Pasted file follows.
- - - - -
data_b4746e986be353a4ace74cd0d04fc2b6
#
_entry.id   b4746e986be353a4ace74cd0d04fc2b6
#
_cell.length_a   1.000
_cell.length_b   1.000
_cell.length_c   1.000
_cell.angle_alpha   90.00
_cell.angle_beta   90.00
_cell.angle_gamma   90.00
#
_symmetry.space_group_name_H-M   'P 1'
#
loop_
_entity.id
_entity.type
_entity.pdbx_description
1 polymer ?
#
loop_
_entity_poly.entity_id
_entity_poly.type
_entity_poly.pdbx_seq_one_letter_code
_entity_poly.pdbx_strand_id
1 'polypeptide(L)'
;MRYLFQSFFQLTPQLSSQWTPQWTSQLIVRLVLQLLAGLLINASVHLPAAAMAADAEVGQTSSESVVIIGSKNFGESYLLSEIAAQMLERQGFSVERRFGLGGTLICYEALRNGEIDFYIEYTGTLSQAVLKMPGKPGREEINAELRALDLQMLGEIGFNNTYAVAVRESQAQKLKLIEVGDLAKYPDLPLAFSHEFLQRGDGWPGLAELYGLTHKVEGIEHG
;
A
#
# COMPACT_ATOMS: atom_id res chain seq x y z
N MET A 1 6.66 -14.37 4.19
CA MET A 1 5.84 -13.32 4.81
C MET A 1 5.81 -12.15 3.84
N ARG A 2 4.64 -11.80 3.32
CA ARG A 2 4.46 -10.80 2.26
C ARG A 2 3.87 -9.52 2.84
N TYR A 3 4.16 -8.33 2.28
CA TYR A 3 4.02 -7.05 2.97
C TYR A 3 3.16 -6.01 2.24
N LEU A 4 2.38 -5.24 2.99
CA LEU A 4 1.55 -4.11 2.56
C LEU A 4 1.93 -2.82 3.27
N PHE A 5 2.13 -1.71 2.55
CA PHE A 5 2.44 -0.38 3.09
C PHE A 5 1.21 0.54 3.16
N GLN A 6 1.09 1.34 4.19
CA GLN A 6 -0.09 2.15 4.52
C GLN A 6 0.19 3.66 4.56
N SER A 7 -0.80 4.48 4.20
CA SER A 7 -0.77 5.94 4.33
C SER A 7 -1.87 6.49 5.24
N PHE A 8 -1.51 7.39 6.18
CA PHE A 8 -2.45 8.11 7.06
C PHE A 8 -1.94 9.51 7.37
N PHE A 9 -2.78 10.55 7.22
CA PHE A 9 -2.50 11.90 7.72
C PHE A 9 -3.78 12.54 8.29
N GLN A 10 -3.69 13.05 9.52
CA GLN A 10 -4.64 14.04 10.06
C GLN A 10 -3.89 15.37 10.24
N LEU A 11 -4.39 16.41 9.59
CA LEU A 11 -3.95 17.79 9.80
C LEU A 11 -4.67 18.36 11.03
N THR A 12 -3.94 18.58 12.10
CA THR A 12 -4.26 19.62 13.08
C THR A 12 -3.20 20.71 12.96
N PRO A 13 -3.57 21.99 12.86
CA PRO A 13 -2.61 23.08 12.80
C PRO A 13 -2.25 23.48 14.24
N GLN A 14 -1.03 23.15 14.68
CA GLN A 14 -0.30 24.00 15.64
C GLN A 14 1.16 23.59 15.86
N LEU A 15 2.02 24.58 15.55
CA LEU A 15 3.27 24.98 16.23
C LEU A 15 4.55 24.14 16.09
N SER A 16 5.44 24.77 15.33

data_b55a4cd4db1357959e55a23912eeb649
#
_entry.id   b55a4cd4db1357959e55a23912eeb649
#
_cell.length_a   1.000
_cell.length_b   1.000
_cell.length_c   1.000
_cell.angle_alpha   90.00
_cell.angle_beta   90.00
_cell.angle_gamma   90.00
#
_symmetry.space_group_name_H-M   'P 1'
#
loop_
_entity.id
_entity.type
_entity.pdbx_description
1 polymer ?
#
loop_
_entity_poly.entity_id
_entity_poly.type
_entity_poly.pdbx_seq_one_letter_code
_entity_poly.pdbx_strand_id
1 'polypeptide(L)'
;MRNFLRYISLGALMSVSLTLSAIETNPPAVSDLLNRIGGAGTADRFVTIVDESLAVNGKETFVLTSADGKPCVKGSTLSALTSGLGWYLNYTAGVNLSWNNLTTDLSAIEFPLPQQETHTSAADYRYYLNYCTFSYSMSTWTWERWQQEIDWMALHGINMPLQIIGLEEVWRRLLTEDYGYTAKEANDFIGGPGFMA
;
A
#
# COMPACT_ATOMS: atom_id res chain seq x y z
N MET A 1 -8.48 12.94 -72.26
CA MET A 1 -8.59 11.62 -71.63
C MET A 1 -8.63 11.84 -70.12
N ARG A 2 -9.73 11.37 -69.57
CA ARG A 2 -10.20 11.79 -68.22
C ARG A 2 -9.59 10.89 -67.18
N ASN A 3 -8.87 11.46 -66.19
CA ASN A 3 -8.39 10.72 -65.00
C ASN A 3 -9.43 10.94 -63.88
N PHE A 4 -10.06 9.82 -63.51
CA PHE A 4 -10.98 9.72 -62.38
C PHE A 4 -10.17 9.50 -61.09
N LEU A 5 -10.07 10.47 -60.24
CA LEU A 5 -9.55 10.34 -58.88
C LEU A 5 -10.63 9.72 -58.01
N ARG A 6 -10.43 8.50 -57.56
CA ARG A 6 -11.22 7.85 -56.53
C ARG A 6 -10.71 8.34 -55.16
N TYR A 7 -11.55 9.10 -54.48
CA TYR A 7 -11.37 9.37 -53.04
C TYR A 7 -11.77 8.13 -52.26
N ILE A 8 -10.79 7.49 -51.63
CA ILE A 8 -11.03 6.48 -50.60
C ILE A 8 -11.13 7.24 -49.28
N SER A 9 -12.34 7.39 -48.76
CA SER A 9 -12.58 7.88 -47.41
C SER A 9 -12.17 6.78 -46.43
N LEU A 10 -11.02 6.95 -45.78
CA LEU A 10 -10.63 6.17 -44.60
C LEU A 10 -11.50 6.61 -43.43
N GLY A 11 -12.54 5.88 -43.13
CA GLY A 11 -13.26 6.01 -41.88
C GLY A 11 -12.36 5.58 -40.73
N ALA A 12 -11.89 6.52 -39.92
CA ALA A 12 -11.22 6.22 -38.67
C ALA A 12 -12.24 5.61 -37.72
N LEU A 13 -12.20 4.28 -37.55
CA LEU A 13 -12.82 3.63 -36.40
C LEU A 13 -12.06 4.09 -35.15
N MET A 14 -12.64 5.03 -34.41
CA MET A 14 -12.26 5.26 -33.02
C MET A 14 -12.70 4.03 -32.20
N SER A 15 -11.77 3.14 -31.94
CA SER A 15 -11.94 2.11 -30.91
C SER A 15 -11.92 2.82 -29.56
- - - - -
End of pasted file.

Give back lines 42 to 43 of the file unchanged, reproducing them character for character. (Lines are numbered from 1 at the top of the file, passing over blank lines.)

C LEU A 4 1.93 -2.82 3.27
N PHE A 5 2.13 -1.71 2.55